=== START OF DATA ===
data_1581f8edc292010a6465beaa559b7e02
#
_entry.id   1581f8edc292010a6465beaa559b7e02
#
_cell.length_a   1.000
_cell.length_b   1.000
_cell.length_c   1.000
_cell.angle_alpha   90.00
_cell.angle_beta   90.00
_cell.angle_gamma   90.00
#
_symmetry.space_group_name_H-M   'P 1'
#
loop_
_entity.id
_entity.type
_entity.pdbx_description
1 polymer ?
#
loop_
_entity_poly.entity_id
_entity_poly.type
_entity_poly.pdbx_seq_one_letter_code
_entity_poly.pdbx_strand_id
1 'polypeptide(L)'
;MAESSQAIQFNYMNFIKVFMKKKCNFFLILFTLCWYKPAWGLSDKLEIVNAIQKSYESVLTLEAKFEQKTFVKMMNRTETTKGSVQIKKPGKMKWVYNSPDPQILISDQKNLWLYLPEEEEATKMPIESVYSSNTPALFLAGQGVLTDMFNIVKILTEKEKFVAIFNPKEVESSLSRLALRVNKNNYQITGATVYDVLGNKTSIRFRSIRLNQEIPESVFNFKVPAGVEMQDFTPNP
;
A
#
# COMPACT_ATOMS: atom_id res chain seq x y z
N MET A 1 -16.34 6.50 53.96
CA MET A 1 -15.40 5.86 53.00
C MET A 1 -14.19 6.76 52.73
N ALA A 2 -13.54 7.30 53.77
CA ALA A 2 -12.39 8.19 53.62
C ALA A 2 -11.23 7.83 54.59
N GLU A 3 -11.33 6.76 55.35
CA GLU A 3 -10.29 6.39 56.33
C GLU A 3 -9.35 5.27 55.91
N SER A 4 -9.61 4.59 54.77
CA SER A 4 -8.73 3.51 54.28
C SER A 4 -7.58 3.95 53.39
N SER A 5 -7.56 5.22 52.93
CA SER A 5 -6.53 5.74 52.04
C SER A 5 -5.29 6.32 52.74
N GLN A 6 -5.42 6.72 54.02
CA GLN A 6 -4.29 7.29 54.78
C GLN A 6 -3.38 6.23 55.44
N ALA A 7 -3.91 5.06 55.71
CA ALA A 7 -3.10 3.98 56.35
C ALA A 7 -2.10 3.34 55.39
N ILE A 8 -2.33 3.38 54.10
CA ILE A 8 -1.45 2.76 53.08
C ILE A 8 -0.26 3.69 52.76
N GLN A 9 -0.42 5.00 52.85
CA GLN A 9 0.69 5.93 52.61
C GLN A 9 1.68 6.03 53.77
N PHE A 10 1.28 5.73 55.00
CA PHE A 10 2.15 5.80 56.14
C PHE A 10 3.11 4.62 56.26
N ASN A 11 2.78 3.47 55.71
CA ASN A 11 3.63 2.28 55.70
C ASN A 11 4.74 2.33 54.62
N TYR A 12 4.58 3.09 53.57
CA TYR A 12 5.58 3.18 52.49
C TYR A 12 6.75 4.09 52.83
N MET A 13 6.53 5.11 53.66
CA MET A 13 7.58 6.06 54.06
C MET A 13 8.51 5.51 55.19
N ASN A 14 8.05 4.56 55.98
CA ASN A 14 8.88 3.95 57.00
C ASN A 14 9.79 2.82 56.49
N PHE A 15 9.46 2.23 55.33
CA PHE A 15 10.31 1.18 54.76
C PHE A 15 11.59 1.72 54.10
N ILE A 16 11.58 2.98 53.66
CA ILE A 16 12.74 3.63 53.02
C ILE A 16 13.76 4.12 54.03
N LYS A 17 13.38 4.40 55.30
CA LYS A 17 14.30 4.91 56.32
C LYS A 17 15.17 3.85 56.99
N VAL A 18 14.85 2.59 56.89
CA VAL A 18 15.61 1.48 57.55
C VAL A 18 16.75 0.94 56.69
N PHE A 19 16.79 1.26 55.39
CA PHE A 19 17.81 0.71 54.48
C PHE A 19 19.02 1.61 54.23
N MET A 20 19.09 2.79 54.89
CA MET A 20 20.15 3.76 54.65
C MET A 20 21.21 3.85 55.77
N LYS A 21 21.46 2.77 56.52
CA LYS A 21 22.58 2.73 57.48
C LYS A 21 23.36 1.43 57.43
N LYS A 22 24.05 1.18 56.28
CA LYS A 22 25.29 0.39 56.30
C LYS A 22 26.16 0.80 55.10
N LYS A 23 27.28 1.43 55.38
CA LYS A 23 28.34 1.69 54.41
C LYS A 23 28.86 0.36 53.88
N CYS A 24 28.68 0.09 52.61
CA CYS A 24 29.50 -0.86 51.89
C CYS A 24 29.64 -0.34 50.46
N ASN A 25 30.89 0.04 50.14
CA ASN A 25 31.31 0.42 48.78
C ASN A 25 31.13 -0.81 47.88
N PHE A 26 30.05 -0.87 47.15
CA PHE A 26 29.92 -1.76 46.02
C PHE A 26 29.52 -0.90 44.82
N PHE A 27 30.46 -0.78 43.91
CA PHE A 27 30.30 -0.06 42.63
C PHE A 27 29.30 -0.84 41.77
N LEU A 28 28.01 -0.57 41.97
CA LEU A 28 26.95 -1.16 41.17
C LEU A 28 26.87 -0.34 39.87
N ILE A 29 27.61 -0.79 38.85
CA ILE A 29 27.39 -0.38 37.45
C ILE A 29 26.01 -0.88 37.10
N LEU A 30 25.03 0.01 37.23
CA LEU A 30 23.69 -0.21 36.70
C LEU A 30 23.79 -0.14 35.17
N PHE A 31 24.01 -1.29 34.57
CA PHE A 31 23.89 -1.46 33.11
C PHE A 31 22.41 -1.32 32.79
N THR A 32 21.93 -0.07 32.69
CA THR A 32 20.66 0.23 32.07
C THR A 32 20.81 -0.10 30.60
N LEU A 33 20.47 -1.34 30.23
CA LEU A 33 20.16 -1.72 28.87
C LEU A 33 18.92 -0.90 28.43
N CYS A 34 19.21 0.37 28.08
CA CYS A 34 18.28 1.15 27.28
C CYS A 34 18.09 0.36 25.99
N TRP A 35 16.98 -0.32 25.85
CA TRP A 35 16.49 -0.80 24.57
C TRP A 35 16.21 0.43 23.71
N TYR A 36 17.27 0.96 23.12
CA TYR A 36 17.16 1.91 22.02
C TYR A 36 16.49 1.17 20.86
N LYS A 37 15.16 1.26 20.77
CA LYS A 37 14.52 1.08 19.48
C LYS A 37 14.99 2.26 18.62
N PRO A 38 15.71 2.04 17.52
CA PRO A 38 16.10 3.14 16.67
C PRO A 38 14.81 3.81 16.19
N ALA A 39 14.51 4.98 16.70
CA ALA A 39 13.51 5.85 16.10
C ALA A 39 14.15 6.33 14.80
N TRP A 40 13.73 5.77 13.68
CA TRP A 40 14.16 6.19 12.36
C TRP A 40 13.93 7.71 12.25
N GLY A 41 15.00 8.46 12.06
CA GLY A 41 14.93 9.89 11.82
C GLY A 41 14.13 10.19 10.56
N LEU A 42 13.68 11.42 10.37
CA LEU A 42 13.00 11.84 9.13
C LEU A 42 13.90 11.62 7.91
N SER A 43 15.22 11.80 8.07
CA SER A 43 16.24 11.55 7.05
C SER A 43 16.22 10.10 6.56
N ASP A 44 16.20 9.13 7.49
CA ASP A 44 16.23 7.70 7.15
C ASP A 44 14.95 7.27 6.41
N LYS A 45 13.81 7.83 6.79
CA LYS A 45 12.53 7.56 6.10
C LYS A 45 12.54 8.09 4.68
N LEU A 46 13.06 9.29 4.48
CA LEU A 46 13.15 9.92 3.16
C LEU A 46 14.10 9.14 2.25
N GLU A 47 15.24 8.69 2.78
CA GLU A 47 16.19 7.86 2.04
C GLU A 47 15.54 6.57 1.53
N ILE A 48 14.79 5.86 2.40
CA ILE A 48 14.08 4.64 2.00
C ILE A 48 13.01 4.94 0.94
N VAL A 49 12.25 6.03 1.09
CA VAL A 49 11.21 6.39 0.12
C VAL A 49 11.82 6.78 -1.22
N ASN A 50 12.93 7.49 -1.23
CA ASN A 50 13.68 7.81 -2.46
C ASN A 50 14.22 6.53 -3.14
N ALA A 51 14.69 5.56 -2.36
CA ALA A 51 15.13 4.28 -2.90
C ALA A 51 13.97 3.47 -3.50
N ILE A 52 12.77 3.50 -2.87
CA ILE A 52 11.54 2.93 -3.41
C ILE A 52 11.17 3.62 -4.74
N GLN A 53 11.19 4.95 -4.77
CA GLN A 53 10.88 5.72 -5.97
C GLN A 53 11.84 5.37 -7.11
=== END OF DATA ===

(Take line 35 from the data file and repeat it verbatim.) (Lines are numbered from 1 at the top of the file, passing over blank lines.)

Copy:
CA ALA A 2 -12.39 8.19 53.62